"The Advocate in this issue gives up the minatory and monitory capacity which, like the Greek future tense, it sometimes assumes, and with no thought to the college turns itself to literary matters. This reversion was not planned by the Advocate, nor wholly expected by it: for the late rebellious enthusiasm appeared to be deep and lasting. Yet in short space it declined into talk and thence into silence, so that no one remains to write articles, or to urge reformation. The matter of the magazine, therefore, must be imaginative writing, stories, poems, and the like, as it was before the neo-Poseidus, earth-shaking young men were loosed in the college." Thus happily begins the current number of the Harvard Advocate, in an editorial essay singularly reflective and well-grounded in its turn of thought if somewhat humorously crabbed in expression. For those untouched, untroubled souls to whom the phrase "neo-Poseidous, earth-shaking young men", as applied to the Advocate, may perhaps convey, less meaning than the Advocate could wish, it should be enough to remark that there is here implied a never-failing source of debate for conferences of policy and editorial banquets.

The Function of a Literary Journal

The question which springs up at such hours of stimulation regards the function of a college literary journal. Should a magazine attempt to make itself one of the powers, throwing forth discussions of curriculum or discipline, urging reformations where progress appears to demand them? Or should it confine itself to "imaginative writing", as youth may conceive that gratulatory phrase? The position in which literary journals find themselves, especially in colleges like our own, where competition presses in every field except the purely imaginative (or purely imitative, as it often turns out) compels the reformer to labor under difficulties. The literary journal appears to be poaching or attempting to coerce unwilling attention if it thrusts its finger into the general pie. Tradition is against it, and it is likely to lose credit for the good it may actually accomplish. Yet to coerce unwilling attention may be the part of honest service, and the original tradition, in the case of the Advocate, is richly on the side of reform and ardent, crusading, conducted with wisdom, foresight, and study.

It is best, as the editorial of the present number suggests, to let each type of ability have its day. When a stroke for progess may be driven home, let it fall clean and ring hard; when poems and stories are to be the service of the Advocate to its contributors and to the college, let the work be as lively and adopt as the Advocate's work regularly is, and the service in either case will be a true one. Meanwhile, the Advocate has all too little of a type of writing which lies between the styles discussed above. It has all too little of the reflective essay, seriously conceived, but not too seriously written; the essay not bound by the exigencies of reform, and not as open to the dangers of specious maturity, as the purely literary endeavours of young men often are. It is surprising what a good-thinker the undergraduate can turn out to be when he tries. The Advocate needs more of his reflective vein.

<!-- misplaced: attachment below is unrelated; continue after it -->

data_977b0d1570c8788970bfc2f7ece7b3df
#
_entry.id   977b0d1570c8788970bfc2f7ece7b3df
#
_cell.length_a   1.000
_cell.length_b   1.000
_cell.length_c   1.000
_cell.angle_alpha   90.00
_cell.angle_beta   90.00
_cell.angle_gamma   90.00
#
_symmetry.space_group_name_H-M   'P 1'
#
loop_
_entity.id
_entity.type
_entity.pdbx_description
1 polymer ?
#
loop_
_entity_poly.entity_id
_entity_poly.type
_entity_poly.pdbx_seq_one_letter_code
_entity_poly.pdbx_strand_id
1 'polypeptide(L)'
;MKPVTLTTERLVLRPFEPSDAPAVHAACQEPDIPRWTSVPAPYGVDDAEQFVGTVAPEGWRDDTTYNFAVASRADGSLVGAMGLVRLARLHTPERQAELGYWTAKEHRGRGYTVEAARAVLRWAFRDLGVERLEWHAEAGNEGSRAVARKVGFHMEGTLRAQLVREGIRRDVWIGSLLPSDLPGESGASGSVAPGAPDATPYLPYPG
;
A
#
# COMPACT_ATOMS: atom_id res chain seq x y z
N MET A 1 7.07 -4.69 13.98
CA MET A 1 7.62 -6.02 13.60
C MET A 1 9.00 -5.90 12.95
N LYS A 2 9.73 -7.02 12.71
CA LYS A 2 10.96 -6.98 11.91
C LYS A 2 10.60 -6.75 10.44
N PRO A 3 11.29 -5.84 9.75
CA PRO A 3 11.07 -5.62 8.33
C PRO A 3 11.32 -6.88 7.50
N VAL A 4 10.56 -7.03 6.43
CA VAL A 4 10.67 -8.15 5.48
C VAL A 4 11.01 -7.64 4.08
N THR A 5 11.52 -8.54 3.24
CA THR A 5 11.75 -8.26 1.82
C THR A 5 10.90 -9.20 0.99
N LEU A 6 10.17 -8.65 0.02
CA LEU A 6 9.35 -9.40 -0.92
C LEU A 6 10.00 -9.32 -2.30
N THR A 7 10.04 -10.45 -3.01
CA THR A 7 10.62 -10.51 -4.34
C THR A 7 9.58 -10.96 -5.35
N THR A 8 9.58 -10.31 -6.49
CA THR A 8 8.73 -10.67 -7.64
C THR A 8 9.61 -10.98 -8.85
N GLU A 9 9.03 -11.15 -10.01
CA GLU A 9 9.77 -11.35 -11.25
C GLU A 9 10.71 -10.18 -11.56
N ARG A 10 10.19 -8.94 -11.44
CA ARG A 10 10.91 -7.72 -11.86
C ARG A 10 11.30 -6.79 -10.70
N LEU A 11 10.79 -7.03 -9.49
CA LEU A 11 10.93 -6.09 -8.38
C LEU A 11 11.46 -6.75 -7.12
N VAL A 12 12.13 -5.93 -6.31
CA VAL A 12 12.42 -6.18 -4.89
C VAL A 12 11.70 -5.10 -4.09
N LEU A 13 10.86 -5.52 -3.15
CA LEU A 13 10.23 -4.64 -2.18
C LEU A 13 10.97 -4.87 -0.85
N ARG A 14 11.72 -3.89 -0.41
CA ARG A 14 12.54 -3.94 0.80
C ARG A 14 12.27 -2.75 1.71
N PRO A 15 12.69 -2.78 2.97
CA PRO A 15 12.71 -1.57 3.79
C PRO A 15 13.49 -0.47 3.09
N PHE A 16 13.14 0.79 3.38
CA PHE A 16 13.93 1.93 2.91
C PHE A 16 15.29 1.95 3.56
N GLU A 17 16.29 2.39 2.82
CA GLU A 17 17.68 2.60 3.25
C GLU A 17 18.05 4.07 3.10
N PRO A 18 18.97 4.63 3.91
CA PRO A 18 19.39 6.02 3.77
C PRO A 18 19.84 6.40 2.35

A brilliant example of the type of essay we mean is the editorial which has inspired the reviewer to such discursiveness. The balance of learning and originality is admirably struck by it, and its observations have a considerable importance. Another essay, Mr. La Farge's "The Incompleat Angler", is an example of the same class. Mr. La Farge writes refreshingly and well, with a gift for impressions and a skill of style which are unusual. "For reflection (he says) is to the true, inward charm of fishing as the vague ideas that float half-recorded through one's brain when good music is playing are to that music itself"--an admirable simile.

In turning from reform to letters, the Advocate has been fortunate enough to obtain verses from Mr. Damon and Mr. Hillyer, and a story from Mr. Boyce. Mr. Hillyer's verses ought never to fall of welcome where poetry is loved; Mr. Damon's two contributions are pleasantly and skilfully turned. Mr. Boyce's "The Trail Beyond", a dramatic story on the difficult theme of intense hate, would gain, we feel, from a simpler and more direct treatment. The effort to suggest the vortex of sensations in the hero's mind, sustained as this effort is from beginning to end, cannot help straining at points. Highly effective in such scenes as the combat at "El Capitain", it often makes mystery where we do not feel that mystery should exist. Each detall, each motion of the characters, has been carefully planned and visualized, but these details and motions are thrown into the realm of crude sensation or ill-defined symbol for the sake of intensity. The reader, who cannot fully share the intensity either of authors or characters, is occasionally mystified as a result. A more external treatment for the bulk of the story should make the incidents more real. But the effect as the story stands is considerable, and the vigor of style deserves to be rewarded.

Turning again to the undergraduate contributors, Mr. Abbott's sonnet deserves especial praise; but we deplore Mr. Marshall's idiosyncrasies in the modern manner, both of matter and arrangement, and we confess to a down-right bitterness in regard to Mr. Mangan's "Crest". Mr. LaFarge's second contribution must bring our review to a close. It is a story, excellently conceived and skillfully written, perhaps too skillfully, for at the end there is little but its conpetence and its manner to carry it on. There is a sort of frustrate maturity about the Advocate at times which prevents it from getting anywhere, and we confess to feeling this once or twice as we read the current number. Mr. Abbott's vigorous sonnet is the one undergraduate contribution (worth mentioning) which is pleasantly free from it